Walter E. Long Metropolitan Park, located near the eastern edge of the city limits, is the largest park in Austin — and it’s not even close. I mean, just look at this:
But in true Austin form, we’ve been keeping things weird by doing almost nothing to utilize these thousands of acres of land, including the 1,165-acre lake in the middle currently serving as little more than a decent place to fish. As we mentioned in our article a few weeks back, the City of Austin’s Parks and Recreation Department is currently in the public engagement stage of development for a Walter E. Long Metropolitan Park Master Plan, described as a “long-range vision” for the future of the park. So far, so good!
At the second community engagement event for the plan, hosted last week by the parks department, we got our first look at four possible concepts for the configuration of the redeveloped park, with help from planning firm Halff Associates — and the last two might surprise you. Let ‘er rip:
This first concept apparently mirrors the opinions expressed in the first citywide engagement survey conducted by the parks department, creating event areas, a nature center, new water-access points, and wrapping the whole thing in 12 miles of trails, for both human and equestrian uses. This concept takes the lightest touch of the four, with a higher percentage of “natural recreation” usages which would preserve larger pieces of land in their original state without additional development.
Concept 2, which matches the opinions of the people who actually showed up to the first open house for the master plan, ups the percentage of active uses at the park — from 27 percent in Concept 1 to 57 percent here. That means athletic fields, a professional golf course that could include dining and lodging options situated somewhere in the park’s northeastern corner, and “a large arts, culture, and events area between the Expo Center and the lake.”
The golf course idea, though a seemingly contentious topic, is nothing new for the site — but strap in, because these next two plans are where it goes bonkers.
Concept 3A, which unlike the last two plans conspicuously leaves out any explanation of who supports it in its description, would cut off the water supply to the lake and allow it to shrink to a “much smaller size” — leaving it a small body of water ignominiously labeled “Walter E. Long Pond.” This concept doesn’t really bother to explain its own utility beyond some vague notions of reclaimed land, though it does state that the cost of maintaining the lake, which will soon no longer be needed for the cooling of the nearby Decker Creek Power Station as Austin Energy transitions to renewable energy sources, would be “greatly reduced or eliminated.”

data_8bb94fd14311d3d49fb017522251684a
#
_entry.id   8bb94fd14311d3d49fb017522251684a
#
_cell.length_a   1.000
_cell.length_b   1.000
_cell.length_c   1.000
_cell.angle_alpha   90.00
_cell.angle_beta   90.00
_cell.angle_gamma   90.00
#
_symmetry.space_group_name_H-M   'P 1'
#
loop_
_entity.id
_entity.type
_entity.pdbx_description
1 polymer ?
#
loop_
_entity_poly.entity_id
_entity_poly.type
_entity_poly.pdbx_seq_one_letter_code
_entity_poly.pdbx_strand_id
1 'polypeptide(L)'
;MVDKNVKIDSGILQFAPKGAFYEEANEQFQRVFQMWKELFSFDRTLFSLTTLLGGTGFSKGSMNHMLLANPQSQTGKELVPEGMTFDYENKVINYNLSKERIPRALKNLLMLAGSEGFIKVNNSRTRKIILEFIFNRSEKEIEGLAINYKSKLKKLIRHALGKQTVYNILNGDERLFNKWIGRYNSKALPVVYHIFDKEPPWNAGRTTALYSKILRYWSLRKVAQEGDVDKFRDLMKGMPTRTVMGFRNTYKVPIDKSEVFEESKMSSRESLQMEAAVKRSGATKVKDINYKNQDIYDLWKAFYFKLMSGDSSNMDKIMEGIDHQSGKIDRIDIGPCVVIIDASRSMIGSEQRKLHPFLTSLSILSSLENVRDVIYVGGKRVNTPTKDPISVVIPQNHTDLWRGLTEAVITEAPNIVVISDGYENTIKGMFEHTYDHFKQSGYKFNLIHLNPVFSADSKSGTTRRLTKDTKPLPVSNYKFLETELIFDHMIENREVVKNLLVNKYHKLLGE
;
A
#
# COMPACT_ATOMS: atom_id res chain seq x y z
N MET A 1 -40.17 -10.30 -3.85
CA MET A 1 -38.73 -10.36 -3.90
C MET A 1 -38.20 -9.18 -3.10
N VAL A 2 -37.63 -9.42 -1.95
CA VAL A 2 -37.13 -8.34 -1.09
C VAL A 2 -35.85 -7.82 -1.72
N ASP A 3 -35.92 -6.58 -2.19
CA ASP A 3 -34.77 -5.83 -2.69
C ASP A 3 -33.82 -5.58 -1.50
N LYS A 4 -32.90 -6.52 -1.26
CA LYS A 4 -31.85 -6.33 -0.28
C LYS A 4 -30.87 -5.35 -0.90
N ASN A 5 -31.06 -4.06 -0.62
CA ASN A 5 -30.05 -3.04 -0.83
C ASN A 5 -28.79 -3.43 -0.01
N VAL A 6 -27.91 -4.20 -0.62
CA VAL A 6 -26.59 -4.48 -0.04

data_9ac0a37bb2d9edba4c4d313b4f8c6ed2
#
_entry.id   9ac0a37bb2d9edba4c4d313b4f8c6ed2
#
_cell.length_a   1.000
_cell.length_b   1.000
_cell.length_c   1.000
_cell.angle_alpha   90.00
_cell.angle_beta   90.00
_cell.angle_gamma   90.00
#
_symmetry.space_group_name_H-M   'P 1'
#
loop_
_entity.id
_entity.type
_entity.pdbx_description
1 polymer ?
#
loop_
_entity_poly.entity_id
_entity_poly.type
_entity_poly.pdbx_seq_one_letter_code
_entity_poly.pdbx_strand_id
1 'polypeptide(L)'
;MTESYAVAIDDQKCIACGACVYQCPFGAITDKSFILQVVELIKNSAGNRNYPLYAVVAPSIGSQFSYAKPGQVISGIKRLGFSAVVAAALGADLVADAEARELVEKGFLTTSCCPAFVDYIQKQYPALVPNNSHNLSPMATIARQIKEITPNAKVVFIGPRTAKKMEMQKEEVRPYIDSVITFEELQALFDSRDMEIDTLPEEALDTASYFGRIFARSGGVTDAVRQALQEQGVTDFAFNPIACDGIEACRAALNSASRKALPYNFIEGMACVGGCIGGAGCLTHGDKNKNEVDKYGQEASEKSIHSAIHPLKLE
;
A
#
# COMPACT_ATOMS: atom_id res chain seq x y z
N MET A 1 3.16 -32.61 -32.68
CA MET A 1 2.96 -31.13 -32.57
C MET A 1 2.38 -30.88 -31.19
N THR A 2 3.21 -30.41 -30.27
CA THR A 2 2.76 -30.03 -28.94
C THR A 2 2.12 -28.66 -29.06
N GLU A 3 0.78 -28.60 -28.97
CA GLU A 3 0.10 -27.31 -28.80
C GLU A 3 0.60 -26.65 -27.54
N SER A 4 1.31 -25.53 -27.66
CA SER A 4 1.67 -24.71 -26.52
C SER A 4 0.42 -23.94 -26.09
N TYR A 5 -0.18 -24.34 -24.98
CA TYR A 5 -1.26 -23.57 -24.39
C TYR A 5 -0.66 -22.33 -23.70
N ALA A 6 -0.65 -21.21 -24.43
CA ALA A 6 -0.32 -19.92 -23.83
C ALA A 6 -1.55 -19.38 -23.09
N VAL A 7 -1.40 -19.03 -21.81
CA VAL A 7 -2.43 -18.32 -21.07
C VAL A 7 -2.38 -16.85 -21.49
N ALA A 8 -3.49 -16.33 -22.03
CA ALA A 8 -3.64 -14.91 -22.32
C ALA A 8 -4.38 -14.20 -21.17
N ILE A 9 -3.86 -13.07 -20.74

Here’s where the other shoe drops. Concept 3B is the logical conclusion of draining the lake — yep, there’s the golf course, situated somewhere on the northeastern corner of the site similar to the placement in Concept 2. The emptying of the lake in Concept 3B, however, would provide the probable golf course site with nearly 100 more acres upon which to build. Still, the description notes that transforming Walter E. Long Lake to Walter E. Long Pond would “eliminate any scenic opportunities for lakeside golf or associated clubhouse/lodging areas.”
A 36-hole Professional Golfers Association (PGA) golf course has been proposed for a portion of Walter E. Long Metropolitan Park. The course would be operated by a private entity, and could compete to host PGA level events.
— Walter E. Long Metropolitan Park Engagement Survey
Sure, it’s not like the lake is natural — the damming of Decker Creek actually forced out residents of the area the lake now occupies, under relatively shady circumstances in some cases — but can we all at least agree that draining it now would be a pretty enormous bummer?
The park’s improvement, as described in the first two concepts, would allow residents of the distant, but rapidly-developing eastern region of Austin around the lake to take more advantage of its amenities and natural beauty than ever before. To rob them of this low-cost recreational asset in favor of a privately-owned golf course — one that will inevitably serve a smaller percentage of the community than a public amenity like a lake ever could — would represent just one more missed opportunity in a long string of failures by the city to adequately rescue this space from decades of neglect.
Of course, Concept 2 demonstrates that we don’t even need to drain the lake at all to fit a golf course somewhere in the park, so why on earth would we ever consider it? The idea certainly boggles my mind, so I’d really prefer if y’all filled out the city’s survey on these four concepts with a few variations of “What the hell is wrong with you?” directed towards Concepts 3A and 3B. But that’s just my opinion, man.